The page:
Last year, Backdrop launched its account with a video showcasing its collaboration with Dunkin. The clip shows a paint roller with the capsule collection’s vibrant pink hue rolling over a tray of multi-colored sprinkles—at more than 7,000 views, it is still Backdrop’s most viral piece of content. Beyond showcasing the company’s playful side, Ebel says Backdrop focuses on engaging with the home-centric community on TikTok by partnering with creators like interior design influencer Julian Thomas (@marfastewart) and reposting users’ videos featuring the brand’s products—content opportunities that allow Backdrop to trickle down to relevant users and potential consumers.
When it comes to trade brands, the TikTok space is a little quieter—though some companies are beginning to join the platform with growing success. Kravet has been dipping its toes into TikTok, with chief marketing officer Kim Fasting-Berg noticing that brand awareness on the platform began with other industries and has since made its way into home. “When TikTok started, the beauty, fashion, food and travel industries found a natural entry point,” says Fasting-Berg. “With the emphasis on home in the last 30 months, the interior design industry is now hitting its stride.”
As more designers flocked to the platform, Kravet found itself being tagged in organic content on a regular basis. With the company investing more in its video strategy, the team plans to develop more unique content across TikTok and its various social media platforms, along with supporting brand partners as they share their own stories. “While a lot of content we’re seeing now is primarily DIY, we see a lot of room to work with and support our designers to tell their stories, surface the incredible projects they’ve created using our products and expand education around the design trade industry for consumers,” says Fasting-Berg.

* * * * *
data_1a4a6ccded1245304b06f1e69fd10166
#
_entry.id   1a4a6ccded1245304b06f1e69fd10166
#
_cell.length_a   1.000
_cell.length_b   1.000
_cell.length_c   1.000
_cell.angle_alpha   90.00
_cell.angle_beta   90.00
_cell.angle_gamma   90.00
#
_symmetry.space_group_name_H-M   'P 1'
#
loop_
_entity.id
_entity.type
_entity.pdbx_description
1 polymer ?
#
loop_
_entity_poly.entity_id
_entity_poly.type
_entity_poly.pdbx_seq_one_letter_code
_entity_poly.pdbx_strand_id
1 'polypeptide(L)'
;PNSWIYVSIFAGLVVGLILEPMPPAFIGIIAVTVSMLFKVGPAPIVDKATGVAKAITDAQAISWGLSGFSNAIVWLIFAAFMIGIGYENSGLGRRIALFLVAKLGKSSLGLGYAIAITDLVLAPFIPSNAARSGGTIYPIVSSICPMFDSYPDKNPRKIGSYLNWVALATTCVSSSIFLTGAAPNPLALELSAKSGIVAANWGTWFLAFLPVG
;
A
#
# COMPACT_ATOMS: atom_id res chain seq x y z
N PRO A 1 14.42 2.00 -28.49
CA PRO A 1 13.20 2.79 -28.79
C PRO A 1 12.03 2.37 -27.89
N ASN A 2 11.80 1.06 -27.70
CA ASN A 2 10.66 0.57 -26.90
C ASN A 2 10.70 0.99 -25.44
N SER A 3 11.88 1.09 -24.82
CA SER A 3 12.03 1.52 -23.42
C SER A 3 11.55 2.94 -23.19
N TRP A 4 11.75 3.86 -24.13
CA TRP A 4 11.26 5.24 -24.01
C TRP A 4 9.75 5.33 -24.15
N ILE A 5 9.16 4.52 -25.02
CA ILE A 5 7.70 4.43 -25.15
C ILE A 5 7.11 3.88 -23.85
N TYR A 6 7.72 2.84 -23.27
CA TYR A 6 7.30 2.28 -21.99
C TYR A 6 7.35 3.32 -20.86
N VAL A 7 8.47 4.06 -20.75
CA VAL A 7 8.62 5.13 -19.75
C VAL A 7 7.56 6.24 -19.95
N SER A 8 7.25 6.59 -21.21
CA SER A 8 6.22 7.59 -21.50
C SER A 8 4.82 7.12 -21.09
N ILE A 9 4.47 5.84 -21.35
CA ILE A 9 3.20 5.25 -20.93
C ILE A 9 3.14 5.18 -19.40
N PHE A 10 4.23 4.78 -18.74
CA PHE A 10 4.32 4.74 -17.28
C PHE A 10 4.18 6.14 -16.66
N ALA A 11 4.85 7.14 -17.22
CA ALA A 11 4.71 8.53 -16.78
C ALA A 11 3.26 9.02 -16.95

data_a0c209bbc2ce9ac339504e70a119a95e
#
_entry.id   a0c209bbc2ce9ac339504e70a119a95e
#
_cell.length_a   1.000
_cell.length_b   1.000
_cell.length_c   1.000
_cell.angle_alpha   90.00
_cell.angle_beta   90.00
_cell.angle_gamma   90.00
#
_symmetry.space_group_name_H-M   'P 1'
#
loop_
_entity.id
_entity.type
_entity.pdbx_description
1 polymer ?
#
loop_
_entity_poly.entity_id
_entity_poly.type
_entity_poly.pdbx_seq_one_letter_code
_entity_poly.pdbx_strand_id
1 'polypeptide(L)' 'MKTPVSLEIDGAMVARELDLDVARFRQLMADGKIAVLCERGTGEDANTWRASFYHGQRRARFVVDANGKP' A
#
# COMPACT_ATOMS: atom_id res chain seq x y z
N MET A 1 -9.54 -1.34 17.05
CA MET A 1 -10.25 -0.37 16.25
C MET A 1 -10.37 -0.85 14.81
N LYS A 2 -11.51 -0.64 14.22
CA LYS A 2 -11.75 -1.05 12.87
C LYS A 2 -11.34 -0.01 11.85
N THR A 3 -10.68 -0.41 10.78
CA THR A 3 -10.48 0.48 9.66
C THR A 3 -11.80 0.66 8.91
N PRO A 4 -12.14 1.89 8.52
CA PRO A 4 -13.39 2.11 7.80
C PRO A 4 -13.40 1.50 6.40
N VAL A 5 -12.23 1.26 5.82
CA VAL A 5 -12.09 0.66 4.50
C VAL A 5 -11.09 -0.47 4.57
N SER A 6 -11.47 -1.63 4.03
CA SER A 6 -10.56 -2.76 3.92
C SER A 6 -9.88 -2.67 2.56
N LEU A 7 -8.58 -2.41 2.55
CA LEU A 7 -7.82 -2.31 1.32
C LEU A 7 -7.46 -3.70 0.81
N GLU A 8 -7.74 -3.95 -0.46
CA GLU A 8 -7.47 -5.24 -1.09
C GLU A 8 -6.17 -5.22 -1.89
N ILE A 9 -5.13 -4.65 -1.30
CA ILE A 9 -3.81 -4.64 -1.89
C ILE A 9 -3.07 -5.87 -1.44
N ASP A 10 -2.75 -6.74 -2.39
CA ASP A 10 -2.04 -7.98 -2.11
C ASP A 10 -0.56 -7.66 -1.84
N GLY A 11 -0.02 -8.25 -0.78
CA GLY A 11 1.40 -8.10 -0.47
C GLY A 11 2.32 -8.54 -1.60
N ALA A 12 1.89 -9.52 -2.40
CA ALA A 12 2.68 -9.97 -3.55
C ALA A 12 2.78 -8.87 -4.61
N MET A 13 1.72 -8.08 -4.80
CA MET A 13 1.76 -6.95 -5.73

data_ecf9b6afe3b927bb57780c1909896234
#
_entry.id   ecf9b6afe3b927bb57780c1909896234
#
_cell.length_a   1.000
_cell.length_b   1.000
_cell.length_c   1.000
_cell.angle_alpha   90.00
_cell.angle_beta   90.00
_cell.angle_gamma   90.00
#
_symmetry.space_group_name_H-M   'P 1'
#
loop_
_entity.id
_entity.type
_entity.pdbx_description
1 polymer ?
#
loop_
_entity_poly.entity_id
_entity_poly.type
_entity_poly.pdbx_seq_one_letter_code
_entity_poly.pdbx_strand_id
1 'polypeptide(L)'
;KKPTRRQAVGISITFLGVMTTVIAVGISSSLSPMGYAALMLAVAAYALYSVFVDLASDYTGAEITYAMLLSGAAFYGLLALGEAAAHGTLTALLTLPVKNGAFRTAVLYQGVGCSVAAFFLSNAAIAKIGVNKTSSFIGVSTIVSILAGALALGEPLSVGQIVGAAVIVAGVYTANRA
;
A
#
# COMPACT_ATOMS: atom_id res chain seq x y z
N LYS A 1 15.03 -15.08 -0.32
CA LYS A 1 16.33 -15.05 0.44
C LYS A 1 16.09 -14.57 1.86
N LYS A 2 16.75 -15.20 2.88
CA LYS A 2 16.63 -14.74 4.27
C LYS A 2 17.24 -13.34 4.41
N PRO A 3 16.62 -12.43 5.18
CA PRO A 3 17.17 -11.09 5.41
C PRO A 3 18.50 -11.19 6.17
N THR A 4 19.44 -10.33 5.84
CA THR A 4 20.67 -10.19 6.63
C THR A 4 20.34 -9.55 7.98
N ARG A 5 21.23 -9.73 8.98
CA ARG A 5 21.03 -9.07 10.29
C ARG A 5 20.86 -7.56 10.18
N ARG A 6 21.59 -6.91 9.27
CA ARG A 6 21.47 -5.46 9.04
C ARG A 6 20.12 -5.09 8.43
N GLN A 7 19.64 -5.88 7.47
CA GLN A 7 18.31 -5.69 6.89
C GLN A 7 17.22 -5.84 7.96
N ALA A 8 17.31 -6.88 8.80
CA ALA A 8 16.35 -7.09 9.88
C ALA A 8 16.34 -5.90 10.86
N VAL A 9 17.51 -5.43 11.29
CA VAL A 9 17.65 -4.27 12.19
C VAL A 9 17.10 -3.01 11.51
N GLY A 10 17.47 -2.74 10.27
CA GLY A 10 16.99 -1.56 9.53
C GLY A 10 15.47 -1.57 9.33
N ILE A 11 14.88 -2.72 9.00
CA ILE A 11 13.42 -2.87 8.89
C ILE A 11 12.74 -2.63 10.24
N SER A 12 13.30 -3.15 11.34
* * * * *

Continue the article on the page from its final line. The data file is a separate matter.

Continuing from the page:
For interior designer Annie Elliott—whose own TikTok account has amassed 33,800 followers and 363,000 likes since launching in April 2021—it makes sense that trade brands have ventured more slowly onto the platform. For design professionals like her, new product information typically comes directly from the brand in the form of email newsletters and presentations or at events like High Point Market. While retailers like West Elm can speak directly to end consumers through TikTok, trade brands may be there for the same reason Elliott is—to expand brand awareness, engage with users and have fun. “TikTok is not the resource for me that I think it is for people who are not in the industry,” she says.
Elliott began posting on TikTok at the behest of the social media consultancy she hired last year—initially, with the purpose of growing her numbers on Instagram, which she thought should be top of mind among her competitive set. Instead, she has found fast popularity on TikTok for her lighthearted mix of quick-hit videos, including “Design Challenge” quizzes and product spotting for set designs from TV shows like Inventing Anna and Only Murders in the Building. “When I see my daughter’s thumbs scrolling through TikTok, I’m like, ‘Oh, my God, you have like a second to make an impact,’” says Elliott.
Beyond trying to engage users, Elliott has not found it useful to labor over how to master the platform through intensive or long-term social media strategy. It is a sentiment Ebel echoes—for brands that want to do well on fast-moving, trend-focused platforms like TikTok, diving in headfirst may be the best bet.
“The narrative with any social media platform is you just have to do it. A lot of brands overthink it—try to put together a strategy, use an agency, have all these analytics,” says Ebel. “You kind of have to jump in because I don’t think there is a formula yet. Everyone is figuring it out.”
Homepage image: From Backdrop’s collaboration with Dunkin | Courtesy of Backdrop